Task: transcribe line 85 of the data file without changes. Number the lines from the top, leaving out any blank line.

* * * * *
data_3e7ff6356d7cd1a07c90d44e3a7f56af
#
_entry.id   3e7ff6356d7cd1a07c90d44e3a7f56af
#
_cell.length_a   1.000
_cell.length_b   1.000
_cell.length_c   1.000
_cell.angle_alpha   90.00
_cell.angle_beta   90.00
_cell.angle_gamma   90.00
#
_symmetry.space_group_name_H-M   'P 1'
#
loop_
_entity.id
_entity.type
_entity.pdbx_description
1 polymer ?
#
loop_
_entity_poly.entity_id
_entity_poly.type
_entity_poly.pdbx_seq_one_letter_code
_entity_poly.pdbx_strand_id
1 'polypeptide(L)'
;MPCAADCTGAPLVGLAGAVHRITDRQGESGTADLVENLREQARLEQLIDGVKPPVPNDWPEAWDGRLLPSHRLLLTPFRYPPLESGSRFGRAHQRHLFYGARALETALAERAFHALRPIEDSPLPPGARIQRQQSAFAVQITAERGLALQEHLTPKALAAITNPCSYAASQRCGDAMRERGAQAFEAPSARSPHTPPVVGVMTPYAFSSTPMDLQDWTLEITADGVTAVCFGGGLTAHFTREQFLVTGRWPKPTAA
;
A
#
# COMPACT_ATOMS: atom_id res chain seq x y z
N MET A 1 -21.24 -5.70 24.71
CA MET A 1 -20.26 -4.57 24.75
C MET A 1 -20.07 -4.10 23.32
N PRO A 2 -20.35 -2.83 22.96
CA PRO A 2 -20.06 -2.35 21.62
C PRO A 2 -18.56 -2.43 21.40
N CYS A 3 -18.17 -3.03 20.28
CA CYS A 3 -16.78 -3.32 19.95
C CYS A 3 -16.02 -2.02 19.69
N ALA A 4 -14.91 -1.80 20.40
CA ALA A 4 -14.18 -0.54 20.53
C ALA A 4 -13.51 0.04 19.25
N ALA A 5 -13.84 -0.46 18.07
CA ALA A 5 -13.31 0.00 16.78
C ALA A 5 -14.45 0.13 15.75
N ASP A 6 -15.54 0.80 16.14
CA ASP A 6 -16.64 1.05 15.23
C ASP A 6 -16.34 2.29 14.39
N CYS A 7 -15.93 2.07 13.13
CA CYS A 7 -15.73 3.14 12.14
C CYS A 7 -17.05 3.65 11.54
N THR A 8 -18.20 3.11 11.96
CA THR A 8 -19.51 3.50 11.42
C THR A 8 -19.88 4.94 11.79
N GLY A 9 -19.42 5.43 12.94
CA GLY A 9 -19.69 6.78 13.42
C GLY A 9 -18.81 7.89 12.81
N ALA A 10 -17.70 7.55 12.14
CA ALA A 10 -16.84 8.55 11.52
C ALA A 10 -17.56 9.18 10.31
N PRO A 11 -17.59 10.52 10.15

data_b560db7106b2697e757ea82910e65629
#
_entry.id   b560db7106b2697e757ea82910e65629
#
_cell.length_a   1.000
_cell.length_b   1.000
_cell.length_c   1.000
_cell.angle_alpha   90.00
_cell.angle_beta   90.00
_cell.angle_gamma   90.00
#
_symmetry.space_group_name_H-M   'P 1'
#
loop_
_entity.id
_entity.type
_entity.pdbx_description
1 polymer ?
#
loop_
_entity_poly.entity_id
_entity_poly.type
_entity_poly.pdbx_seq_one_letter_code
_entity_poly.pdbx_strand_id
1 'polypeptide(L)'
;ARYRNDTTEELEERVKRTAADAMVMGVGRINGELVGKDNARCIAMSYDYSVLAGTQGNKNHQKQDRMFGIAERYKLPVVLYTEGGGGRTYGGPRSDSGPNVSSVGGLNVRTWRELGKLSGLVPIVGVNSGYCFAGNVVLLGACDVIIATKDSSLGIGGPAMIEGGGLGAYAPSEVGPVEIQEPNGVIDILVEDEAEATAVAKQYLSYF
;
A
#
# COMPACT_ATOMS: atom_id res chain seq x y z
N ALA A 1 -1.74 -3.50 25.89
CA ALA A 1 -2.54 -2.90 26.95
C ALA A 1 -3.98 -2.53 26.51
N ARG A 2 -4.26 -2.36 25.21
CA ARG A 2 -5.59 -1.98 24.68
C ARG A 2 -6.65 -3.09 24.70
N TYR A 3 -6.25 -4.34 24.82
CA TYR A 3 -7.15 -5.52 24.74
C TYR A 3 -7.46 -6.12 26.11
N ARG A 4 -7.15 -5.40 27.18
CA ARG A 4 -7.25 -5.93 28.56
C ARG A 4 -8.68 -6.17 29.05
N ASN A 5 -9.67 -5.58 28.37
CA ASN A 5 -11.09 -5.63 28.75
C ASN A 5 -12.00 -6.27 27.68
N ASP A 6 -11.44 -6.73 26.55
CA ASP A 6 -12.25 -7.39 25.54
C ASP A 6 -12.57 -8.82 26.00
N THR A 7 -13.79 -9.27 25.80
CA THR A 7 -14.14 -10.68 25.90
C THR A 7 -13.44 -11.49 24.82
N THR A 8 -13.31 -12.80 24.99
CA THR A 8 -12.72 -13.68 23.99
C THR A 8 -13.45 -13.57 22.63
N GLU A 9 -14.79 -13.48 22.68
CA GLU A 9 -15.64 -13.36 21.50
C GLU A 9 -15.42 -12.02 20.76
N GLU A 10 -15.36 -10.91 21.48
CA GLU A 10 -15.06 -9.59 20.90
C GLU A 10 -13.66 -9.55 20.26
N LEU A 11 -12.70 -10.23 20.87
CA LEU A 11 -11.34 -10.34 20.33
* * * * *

_entity_poly.pdbx_strand_id